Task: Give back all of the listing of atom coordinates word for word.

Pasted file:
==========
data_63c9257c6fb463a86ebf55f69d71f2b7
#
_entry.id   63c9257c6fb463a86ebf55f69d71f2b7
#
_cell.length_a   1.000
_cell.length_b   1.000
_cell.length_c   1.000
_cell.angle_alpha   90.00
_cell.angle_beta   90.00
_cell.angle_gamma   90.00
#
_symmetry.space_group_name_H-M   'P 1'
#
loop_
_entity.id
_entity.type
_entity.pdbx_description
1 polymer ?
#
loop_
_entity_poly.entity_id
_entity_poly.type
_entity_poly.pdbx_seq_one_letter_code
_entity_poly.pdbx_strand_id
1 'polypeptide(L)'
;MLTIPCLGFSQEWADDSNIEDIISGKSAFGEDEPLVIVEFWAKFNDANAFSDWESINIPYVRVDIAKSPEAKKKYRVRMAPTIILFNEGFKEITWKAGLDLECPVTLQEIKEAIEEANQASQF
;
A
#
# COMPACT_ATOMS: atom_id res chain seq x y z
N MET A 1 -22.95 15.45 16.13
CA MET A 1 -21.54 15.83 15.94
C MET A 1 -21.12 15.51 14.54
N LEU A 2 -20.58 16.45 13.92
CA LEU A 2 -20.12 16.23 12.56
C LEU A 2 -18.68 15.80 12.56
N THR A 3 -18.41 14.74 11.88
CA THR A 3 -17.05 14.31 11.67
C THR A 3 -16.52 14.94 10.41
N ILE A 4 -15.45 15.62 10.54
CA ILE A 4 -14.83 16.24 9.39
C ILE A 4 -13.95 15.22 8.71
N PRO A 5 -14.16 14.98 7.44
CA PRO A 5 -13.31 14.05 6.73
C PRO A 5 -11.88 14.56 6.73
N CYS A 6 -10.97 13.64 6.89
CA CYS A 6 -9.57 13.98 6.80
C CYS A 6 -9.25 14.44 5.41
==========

data_63c9257c6fb463a86ebf55f69d71f2b7
#
_entry.id   63c9257c6fb463a86ebf55f69d71f2b7
#
_cell.length_a   1.000
_cell.length_b   1.000
_cell.length_c   1.000
_cell.angle_alpha   90.00
_cell.angle_beta   90.00
_cell.angle_gamma   90.00
#
_symmetry.space_group_name_H-M   'P 1'
#
loop_
_entity.id
_entity.type
_entity.pdbx_description
1 polymer ?
#
loop_
_entity_poly.entity_id
_entity_poly.type
_entity_poly.pdbx_seq_one_letter_code
_entity_poly.pdbx_strand_id
1 'polypeptide(L)'
;MLTIPCLGFSQEWADDSNIEDIISGKSAFGEDEPLVIVEFWAKFNDANAFSDWESINIPYVRVDIAKSPEAKKKYRVRMAPTIILFNEGFKEITWKAGLDLECPVTLQEIKEAIEEANQASQF
;
A
#
# COMPACT_ATOMS: atom_id res chain seq x y z
N MET A 1 -22.95 15.45 16.13
CA MET A 1 -21.54 15.83 15.94
C MET A 1 -21.12 15.51 14.54
N LEU A 2 -20.58 16.45 13.92
CA LEU A 2 -20.12 16.23 12.56
C LEU A 2 -18.68 15.80 12.56
N THR A 3 -18.41 14.74 11.88
CA THR A 3 -17.05 14.31 11.67
C THR A 3 -16.52 14.94 10.41
N ILE A 4 -15.45 15.62 10.54
CA ILE A 4 -14.83 16.24 9.39
C ILE A 4 -13.95 15.22 8.71
N PRO A 5 -14.16 14.98 7.44
CA PRO A 5 -13.31 14.05 6.73
C PRO A 5 -11.88 14.56 6.73
N CYS A 6 -10.97 13.64 6.89
CA CYS A 6 -9.57 13.98 6.80
C CYS A 6 -9.25 14.44 5.41